Drive for More Vaccinations Continues


At center right, Minister of Innovation and Technology László Palkovics (also president of the Foundation for the University of Debrecen) at the laying of the foundation stone of the National Vaccine Factory at the University of Debrecen innovation park on September 5. With him are (from left): László Pósán, Fidesz MP; László Papp, Mayor of Debrecen (Fidesz-KDNP); Zoltán Szilvássy, Rector of the university; Lajos Kósa, Fidesz MP; Zoltán Bács, chancellor of the university, and State Secretary for Economic Strategy and Regulation László György, of the Ministry of Innovation and Technology. Photo by Zsolt Czeglédi / MTI

Photo by Zsolt Czeglédi / MTI

The Hungarian Medical Chamber (MOK) has submitted a four-point proposal to the operational corps, offering recommendations to prevent the potential fourth wave of the coronavirus pandemic from causing mass illness.

To effectively control and prevent the spread of COVID-19, MOK recommended that vaccination points be set up in high-traffic areas where vaccines could be taken without registration.

In the countryside, the chamber urges the launch of vaccination buses, which can also be used without registration. Those who take the vaccine in small settlements could be rewarded with a few thousand forints or a food package. MOK has also pushed for the introduction of compulsory vaccination for some target groups.

The president of the Hungarian Chamber of Commerce (MKIK), László Parragh, had also stated earlier that vaccination ought to be mandatory for certain professions, particularly those with high traffic, face-to-face interactions.

Wizz Air recently announced that it would require all cabin crew to be vaccinated against the coronavirus from December 1. The new rule is being introduced to protect the health and safety of passengers and staff and to ensure the smooth operation of Wizz Air flights, the company said.

As part of the EU package of COVID vaccines, shipments of the Pfizer vaccine have continued to roll in weekly. Pfizer Gyógyszerkereskedelmi said the latest shipment raised total deliveries of the Comirnaty vaccine to Hungary to more than 8.5 million doses.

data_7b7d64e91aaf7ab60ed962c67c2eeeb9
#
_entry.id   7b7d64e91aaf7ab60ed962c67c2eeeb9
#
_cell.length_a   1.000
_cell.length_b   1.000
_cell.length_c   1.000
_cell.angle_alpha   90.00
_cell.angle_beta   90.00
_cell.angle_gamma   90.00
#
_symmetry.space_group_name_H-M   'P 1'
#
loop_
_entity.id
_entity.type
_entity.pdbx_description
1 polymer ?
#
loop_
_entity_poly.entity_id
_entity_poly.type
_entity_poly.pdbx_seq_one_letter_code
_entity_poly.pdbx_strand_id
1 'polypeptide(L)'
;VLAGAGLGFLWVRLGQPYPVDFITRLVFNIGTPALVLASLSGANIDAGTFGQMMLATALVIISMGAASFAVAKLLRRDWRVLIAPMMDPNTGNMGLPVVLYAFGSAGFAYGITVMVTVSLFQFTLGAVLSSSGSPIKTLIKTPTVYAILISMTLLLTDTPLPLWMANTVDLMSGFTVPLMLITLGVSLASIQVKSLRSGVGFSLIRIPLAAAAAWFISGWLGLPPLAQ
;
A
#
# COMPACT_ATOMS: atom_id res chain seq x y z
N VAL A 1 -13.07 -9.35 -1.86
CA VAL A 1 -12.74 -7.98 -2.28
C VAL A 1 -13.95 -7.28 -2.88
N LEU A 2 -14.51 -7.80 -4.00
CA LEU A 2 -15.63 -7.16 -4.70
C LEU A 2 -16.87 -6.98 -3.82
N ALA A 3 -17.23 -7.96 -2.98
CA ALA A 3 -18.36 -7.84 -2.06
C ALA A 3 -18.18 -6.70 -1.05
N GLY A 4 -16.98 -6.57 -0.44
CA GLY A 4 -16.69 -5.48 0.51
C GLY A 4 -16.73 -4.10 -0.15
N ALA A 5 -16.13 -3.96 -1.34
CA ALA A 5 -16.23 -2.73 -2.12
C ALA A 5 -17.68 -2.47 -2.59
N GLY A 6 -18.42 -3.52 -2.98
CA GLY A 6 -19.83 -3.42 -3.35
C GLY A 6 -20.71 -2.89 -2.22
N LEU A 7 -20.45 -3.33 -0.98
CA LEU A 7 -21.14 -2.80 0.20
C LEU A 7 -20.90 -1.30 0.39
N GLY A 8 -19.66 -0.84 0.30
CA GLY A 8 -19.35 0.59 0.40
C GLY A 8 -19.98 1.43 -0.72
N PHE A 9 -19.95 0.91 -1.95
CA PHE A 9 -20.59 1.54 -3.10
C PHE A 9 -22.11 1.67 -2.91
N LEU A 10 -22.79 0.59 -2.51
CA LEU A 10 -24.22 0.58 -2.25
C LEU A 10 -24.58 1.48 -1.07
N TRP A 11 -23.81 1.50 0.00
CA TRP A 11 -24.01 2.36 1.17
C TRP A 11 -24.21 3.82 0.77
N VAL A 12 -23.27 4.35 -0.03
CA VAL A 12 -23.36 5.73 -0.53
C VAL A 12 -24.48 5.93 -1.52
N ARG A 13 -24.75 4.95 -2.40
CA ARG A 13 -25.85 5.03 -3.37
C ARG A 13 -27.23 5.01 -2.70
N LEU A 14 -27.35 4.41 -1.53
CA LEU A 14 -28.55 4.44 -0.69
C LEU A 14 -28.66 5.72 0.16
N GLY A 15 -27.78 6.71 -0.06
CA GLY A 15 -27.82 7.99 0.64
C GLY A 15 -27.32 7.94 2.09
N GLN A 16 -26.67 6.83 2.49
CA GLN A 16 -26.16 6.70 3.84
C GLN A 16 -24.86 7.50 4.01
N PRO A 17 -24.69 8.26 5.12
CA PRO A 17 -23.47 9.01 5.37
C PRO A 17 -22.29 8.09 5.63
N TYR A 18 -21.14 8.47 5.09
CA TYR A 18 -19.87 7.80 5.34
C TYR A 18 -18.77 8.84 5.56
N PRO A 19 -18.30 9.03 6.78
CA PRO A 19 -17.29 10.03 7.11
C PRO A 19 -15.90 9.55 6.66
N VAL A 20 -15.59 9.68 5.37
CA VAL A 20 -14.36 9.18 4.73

It added that 1.5 million doses of the vaccine had been delivered in the first quarter, more than 4.6 million doses in the second quarter, and 3.2 million doses in the third quarter.

Hungarian Vaccines

Notably, Minister for Innovation and Technology László Palkovics announced that vaccine production could begin in Hungary by the end of next year at the National Vaccine Factory, when the cornerstone of the plant was laid in the innovation park of the University of Debrecen on September 6.

Detailing the benefits of the investment, the minister said it would provide a safe supply of domestic vaccines on a lasting basis and offer effective and economical protection against possible future pandemics and local epidemics while also creating jobs.

Meanwhile, as the majority of Hungarians have been vaccinated, workers return to offices, and children have returned to schools, many have started to reflect. According to an online survey conducted by Huawei Technologies and IPSOS, more than half of Hungarians felt they had suffered negative effects from the pandemic and restrictions on their mental and physical condition.

Some 48% of respondents said they spent much more time in front of a computer or TV during the lockdowns. In addition to deteriorating their physical condition, this also affected social relationships and mental health. Respondents reported gaining an average of about 7.2 kg.

This corroborates with another representative study by, which reported that the proportion of overweight people in the adult population of Hungary had increased significantly by 7% since the outbreak of the coronavirus epidemic.

According to the results, women gained an average of 4 kg, while men had gained 3 kg since 2019. Today, 62% of the adult population is overweight or obese. Such a change, in such a short period, is in itself concerning, but particularly so given that being overweight is a significant risk factor for coronavirus patients.

This article was first published in the Budapest Business Journal print issue of September 10, 2021.

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